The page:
Print PDF

What is Thalassaemia?

Thalassaemia is a genetic blood disorder affecting the production of the red blood cells. Genetic means that this disorder is inherited and can be passed down from one generation to the next.
.

Abnormal production of blood means that affected individuals do not make adequate amounts of functional red blood cells.
.

There are several types of thalassaemia, and the most common forms are alpha and beta thalassaemia. Clinically, patients with thalassaemia can present with thalassaemia minor or thalassaemia major.
.

​​Thalassaemia Minor

Thalassaemia minor, or Thalassaemia trait, occurs when the person is a carrier of the thalassaemia gene. These people have usually inherited the thalassaemia gene from only one parent, and hence still have a normal functioning haemoglobin gene from the other parent. While thalassaemia minor patients often have a slightly lower red cell count than normal, the majority of them are entirely healthy and lead a normal life, as they are still able to produce sufficient haemoglobin for the body to function. However, the affected person can pass on the abnormal gene to their children.
.

​​Thalassaemia Major

Thalassaemia major is a severe form of anaemia. It occurs when the person has inherited two thalassaemia genes, one from each parent. They may suffer from severe anaemia from an early age. These patients often require life-long blood transfusion support, and they suffer from poor growth and development as children. Over time, they may experience iron overload due to repeated blood transfusions, and this can cause damage to their organs, including the heart and liver. As a result, many thalassaemia major sufferers have a shorter lifespan.
.

Signs & Symptoms of Thalassaemia

The symptoms of thalassaemia can vary, and some people have no visible symptoms, while others develop symptoms later in adolescence. Some of the most common symptoms include:

  • Fatigue
  • Weakness
  • Pale or yellowish skin
  • Bone deformities, especially facial features
  • Delayed growth and development
  • Abdominal swelling
  • Dark urine
    .

​How is Thalassaemia inherited?

Thalassemia is an inherited condition, passed to children by parents who carry the mutated thalassemia gene. If both parents carry thalassemia minor, their children may have thalassemia minor, or they may have completely normal blood, or they may have thalassemia major. The chances are the same with each pregnancy, no matter how many children the couple may have.
.

.

Five commonly asked questions about Thalassaemia:

1. Should I go for Thalassaemia Screening?

As thalassaemia can be passed on from one generation to another, you and your partner should go for a thalassaemia screening​ if you are:

    • Planning to start a family
    • Have a family history of thalassaemia
    • One of you is already diagnosed with thalassaemia

Thalassaemia screening involves a simple blood test which is readily available.
.

2. What are the dietary restrictions for Thalassaemia?

Thalassaemia Minor: Unless you also have iron deficiency in addition to thalassaemia, there is no need to avoid a particular food. If you have iron deficiency, avoid food that makes it harder for your body to absorb iron such as coffee, tea, milk, egg whites and soy protein.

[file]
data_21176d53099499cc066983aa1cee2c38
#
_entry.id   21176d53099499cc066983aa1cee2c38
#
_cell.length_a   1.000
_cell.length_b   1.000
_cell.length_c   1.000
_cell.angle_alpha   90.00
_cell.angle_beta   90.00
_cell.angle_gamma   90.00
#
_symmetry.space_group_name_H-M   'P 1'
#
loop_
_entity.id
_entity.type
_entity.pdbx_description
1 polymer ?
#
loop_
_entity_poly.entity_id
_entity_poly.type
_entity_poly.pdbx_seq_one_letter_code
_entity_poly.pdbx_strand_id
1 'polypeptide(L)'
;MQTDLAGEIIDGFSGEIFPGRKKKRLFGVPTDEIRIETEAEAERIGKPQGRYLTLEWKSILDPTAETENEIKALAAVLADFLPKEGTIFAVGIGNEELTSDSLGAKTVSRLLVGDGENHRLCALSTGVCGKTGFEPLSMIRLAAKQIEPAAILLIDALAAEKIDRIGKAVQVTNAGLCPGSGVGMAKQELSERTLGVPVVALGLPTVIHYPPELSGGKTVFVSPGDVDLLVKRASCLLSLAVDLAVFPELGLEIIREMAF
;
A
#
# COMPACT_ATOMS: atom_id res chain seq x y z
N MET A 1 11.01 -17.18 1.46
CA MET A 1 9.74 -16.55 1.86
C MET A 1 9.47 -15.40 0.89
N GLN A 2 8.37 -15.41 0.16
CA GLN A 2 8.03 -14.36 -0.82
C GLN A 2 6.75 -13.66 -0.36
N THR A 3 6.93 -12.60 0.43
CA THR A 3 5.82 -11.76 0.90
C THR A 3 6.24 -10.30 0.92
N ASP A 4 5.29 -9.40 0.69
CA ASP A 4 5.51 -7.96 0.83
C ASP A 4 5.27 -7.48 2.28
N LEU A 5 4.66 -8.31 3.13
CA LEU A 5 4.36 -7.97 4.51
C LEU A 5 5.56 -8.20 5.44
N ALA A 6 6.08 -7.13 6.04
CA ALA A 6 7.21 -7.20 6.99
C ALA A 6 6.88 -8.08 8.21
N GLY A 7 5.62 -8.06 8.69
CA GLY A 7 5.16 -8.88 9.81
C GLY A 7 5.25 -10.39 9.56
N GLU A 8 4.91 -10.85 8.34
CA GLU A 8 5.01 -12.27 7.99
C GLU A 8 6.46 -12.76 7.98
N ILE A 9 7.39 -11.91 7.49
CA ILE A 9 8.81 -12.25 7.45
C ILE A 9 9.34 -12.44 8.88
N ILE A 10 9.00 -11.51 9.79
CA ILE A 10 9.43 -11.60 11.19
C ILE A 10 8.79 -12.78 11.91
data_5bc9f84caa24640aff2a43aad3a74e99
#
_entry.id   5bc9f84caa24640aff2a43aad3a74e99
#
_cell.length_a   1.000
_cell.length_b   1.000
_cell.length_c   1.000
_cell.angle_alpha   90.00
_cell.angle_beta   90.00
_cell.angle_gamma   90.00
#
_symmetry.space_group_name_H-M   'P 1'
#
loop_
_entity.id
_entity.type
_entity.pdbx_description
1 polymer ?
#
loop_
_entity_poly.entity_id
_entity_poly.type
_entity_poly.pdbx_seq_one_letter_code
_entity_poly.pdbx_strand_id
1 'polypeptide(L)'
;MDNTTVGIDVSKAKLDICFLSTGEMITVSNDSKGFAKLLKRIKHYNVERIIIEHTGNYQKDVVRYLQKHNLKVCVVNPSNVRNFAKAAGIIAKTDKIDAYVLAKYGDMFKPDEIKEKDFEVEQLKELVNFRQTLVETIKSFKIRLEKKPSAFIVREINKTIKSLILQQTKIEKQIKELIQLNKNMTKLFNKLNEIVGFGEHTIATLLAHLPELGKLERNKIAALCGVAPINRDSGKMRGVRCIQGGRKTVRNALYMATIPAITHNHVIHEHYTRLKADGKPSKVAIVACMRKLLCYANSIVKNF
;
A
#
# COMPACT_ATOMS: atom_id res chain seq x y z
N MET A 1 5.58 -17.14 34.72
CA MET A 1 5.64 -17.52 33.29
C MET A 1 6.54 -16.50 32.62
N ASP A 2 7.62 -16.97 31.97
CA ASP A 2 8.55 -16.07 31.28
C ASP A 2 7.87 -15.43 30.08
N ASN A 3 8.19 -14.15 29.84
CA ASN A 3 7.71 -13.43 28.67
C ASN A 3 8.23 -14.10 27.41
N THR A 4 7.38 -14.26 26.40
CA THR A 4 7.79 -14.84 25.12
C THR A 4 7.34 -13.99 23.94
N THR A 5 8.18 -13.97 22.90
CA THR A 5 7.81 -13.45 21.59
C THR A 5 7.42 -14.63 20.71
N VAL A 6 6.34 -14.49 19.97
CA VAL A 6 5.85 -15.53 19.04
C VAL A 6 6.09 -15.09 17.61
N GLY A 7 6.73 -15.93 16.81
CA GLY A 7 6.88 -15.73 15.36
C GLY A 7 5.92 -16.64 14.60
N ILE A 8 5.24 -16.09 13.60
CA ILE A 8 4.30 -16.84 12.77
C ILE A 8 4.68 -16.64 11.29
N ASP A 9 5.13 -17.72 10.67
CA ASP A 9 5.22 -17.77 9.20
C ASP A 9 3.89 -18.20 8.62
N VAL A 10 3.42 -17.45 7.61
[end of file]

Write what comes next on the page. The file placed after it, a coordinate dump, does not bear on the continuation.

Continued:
.

Thalassaemia Major: People with thalassaemia may have iron overload, either from the disease or from frequent blood transfusions. Unless your doctor recommends it, do not take vitamins or other supplements that contain iron. Iron-rich foods such as oysters, red meat, peanut butter, grain cereal, leafy green vegetables, dates and watermelons should also be avoided.
.

3. Are there any activities to avoid if one has Thalassaemia?

Thalassaemia Minor: In most cases, people with thalassaemia minor have no fitness or health issues.
.

Thalassaemia Major: Some people may have trouble participating in vigorous forms of exercise. However, many others with thalassaemia can participate in moderate physical activities, including biking, running, and walking. If a person with thalassaemia has problems with their joints, there are many types of low-impact exercises to choose from, including yoga, swimming, or water aerobics.
.

4. What is the life expectancy of someone with Thalassaemia?

Thalassaemia Minor: A person with the thalassaemia trait has a normal life expectancy.
.

Thalassaemia Major: Heart complications arising from thalassaemia major can make this condition fatal before the age of 30 years.
.

5. What are the treatments for Thalassaemia?

Thalassaemia Minor: People with thalassaemia minor may have no anaemia or only mild anaemia; hence it is not considered an illness and does not require any medical treatment.
.

Thalassaemia Major: 

    • Blood Transfusion: Severe forms of thalassaemia may require frequent blood transfusions.
    • Bone Marrow / Stem Cell Transplant: A bone marrow/stem cell transplant replaces the damaged stem cells with the healthy stem cells from a compatible donor. At present, this is the only treatment that can cure Thalassaemia and eliminate the need for lifelong blood transfusions.
    • Gene Therapy: Thalassaemia gene therapy is currently undergoing clinical trials. Gene therapy aims to achieve a stable introduction of normal haemoglobin gene into the stem cells in the bone marrow. This will allow people who have thalassaemia to make their own healthy red blood cells and haemoglobin.

.


.

Disclaimer:
The information on the Centre For Clinical Haematology website is intended for educational use.  It should not be considered or used as a substitute for medical advice, diagnosis or treatment from a qualified health professional.

    Contact Us

Locations

Contact

WhatsApp : +65 9376 7221

Email : contact@cfch.com.sg

After Hours Emergency Line : +65 6535 8833
.

Consultation Hours

Monday to Friday : 8.30am – 5.30pm
Saturday : 8.30am – 12.30pm
Closed on Sunday & Public Holidays

Find us on Facebook

Drop a Line

Contact Us

If you have any questions about your condition or would like to make an appointment, simply fill up the form and we'll contact you as soon as we can

© Centre for Clinical Haematology | 2020